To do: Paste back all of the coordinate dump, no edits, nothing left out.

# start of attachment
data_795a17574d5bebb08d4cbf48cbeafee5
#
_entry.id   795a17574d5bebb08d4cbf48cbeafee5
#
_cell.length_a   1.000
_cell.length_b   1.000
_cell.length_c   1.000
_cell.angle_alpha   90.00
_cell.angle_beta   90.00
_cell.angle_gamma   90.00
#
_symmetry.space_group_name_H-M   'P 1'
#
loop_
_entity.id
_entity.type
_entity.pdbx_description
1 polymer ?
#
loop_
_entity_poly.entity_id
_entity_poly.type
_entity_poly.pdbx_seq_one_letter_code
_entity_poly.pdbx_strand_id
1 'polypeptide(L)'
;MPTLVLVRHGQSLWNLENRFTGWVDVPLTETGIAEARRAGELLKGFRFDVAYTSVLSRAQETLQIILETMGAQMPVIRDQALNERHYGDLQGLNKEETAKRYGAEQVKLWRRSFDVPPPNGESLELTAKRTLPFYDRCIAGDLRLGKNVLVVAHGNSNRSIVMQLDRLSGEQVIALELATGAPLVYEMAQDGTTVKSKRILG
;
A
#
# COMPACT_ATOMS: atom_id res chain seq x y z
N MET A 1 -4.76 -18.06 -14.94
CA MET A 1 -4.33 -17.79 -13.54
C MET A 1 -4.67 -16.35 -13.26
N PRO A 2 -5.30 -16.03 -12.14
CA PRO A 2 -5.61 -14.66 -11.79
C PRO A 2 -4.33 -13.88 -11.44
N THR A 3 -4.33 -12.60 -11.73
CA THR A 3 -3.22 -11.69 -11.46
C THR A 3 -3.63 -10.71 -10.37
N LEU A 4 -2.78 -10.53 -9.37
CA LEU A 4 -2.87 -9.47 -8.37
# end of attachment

data_795a17574d5bebb08d4cbf48cbeafee5
#
_entry.id   795a17574d5bebb08d4cbf48cbeafee5
#
_cell.length_a   1.000
_cell.length_b   1.000
_cell.length_c   1.000
_cell.angle_alpha   90.00
_cell.angle_beta   90.00
_cell.angle_gamma   90.00
#
_symmetry.space_group_name_H-M   'P 1'
#
loop_
_entity.id
_entity.type
_entity.pdbx_description
1 polymer ?
#
loop_
_entity_poly.entity_id
_entity_poly.type
_entity_poly.pdbx_seq_one_letter_code
_entity_poly.pdbx_strand_id
1 'polypeptide(L)'
;MPTLVLVRHGQSLWNLENRFTGWVDVPLTETGIAEARRAGELLKGFRFDVAYTSVLSRAQETLQIILETMGAQMPVIRDQALNERHYGDLQGLNKEETAKRYGAEQVKLWRRSFDVPPPNGESLELTAKRTLPFYDRCIAGDLRLGKNVLVVAHGNSNRSIVMQLDRLSGEQVIALELATGAPLVYEMAQDGTTVKSKRILG
;
A
#
# COMPACT_ATOMS: atom_id res chain seq x y z
N MET A 1 -4.76 -18.06 -14.94
CA MET A 1 -4.33 -17.79 -13.54
C MET A 1 -4.67 -16.35 -13.26
N PRO A 2 -5.30 -16.03 -12.14
CA PRO A 2 -5.61 -14.66 -11.79
C PRO A 2 -4.33 -13.88 -11.44
N THR A 3 -4.33 -12.60 -11.73
CA THR A 3 -3.22 -11.69 -11.46
C THR A 3 -3.63 -10.71 -10.37
N LEU A 4 -2.78 -10.53 -9.37
CA LEU A 4 -2.87 -9.47 -8.37